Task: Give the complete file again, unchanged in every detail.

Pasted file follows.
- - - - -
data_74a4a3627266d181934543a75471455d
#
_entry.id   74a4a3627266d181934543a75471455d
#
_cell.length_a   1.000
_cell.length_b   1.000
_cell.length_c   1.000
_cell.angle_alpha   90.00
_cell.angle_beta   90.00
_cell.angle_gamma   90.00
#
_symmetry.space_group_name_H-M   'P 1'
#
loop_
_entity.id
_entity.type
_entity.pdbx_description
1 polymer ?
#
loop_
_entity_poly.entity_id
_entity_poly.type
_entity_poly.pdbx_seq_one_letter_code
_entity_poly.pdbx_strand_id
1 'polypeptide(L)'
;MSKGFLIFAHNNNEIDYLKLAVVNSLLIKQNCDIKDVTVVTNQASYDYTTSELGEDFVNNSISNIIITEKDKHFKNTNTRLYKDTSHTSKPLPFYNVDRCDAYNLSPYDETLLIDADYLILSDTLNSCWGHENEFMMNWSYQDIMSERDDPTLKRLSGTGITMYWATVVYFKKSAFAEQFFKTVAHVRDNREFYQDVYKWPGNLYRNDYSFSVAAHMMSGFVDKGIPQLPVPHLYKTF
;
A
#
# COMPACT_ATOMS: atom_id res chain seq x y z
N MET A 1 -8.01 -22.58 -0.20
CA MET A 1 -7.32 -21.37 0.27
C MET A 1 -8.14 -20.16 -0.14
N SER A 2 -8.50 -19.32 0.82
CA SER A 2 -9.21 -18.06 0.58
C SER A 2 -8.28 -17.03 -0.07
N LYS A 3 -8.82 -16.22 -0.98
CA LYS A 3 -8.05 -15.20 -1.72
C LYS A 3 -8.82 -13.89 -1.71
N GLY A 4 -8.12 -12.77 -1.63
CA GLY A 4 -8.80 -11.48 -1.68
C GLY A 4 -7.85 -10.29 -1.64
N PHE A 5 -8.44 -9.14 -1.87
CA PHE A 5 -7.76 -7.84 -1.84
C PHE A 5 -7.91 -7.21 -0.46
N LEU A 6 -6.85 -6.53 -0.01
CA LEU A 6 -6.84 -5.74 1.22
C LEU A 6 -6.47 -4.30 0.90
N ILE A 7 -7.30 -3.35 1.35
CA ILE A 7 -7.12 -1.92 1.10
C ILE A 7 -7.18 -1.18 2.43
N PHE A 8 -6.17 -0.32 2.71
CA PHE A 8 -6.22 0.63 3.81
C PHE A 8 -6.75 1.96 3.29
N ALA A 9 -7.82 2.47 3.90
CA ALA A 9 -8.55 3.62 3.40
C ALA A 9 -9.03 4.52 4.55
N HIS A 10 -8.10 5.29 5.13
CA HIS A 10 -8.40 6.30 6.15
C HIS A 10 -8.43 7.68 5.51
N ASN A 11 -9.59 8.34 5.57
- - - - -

data_74a4a3627266d181934543a75471455d
#
_entry.id   74a4a3627266d181934543a75471455d
#
_cell.length_a   1.000
_cell.length_b   1.000
_cell.length_c   1.000
_cell.angle_alpha   90.00
_cell.angle_beta   90.00
_cell.angle_gamma   90.00
#
_symmetry.space_group_name_H-M   'P 1'
#
loop_
_entity.id
_entity.type
_entity.pdbx_description
1 polymer ?
#
loop_
_entity_poly.entity_id
_entity_poly.type
_entity_poly.pdbx_seq_one_letter_code
_entity_poly.pdbx_strand_id
1 'polypeptide(L)'
;MSKGFLIFAHNNNEIDYLKLAVVNSLLIKQNCDIKDVTVVTNQASYDYTTSELGEDFVNNSISNIIITEKDKHFKNTNTRLYKDTSHTSKPLPFYNVDRCDAYNLSPYDETLLIDADYLILSDTLNSCWGHENEFMMNWSYQDIMSERDDPTLKRLSGTGITMYWATVVYFKKSAFAEQFFKTVAHVRDNREFYQDVYKWPGNLYRNDYSFSVAAHMMSGFVDKGIPQLPVPHLYKTF
;
A
#
# COMPACT_ATOMS: atom_id res chain seq x y z
N MET A 1 -8.01 -22.58 -0.20
CA MET A 1 -7.32 -21.37 0.27
C MET A 1 -8.14 -20.16 -0.14
N SER A 2 -8.50 -19.32 0.82
CA SER A 2 -9.21 -18.06 0.58
C SER A 2 -8.28 -17.03 -0.07
N LYS A 3 -8.82 -16.22 -0.98
CA LYS A 3 -8.05 -15.20 -1.72
C LYS A 3 -8.82 -13.89 -1.71
N GLY A 4 -8.12 -12.77 -1.63
CA GLY A 4 -8.80 -11.48 -1.68
C GLY A 4 -7.85 -10.29 -1.64
N PHE A 5 -8.44 -9.14 -1.87
CA PHE A 5 -7.76 -7.84 -1.84
C PHE A 5 -7.91 -7.21 -0.46
N LEU A 6 -6.85 -6.53 -0.01
CA LEU A 6 -6.84 -5.74 1.22
C LEU A 6 -6.47 -4.30 0.90
N ILE A 7 -7.30 -3.35 1.35
CA ILE A 7 -7.12 -1.92 1.10
C ILE A 7 -7.18 -1.18 2.43
N PHE A 8 -6.17 -0.32 2.71
CA PHE A 8 -6.22 0.63 3.81
C PHE A 8 -6.75 1.96 3.29
N ALA A 9 -7.82 2.47 3.90
CA ALA A 9 -8.55 3.62 3.40
C ALA A 9 -9.03 4.52 4.55
N HIS A 10 -8.10 5.29 5.13
CA HIS A 10 -8.40 6.30 6.15
C HIS A 10 -8.43 7.68 5.51
N ASN A 11 -9.59 8.34 5.57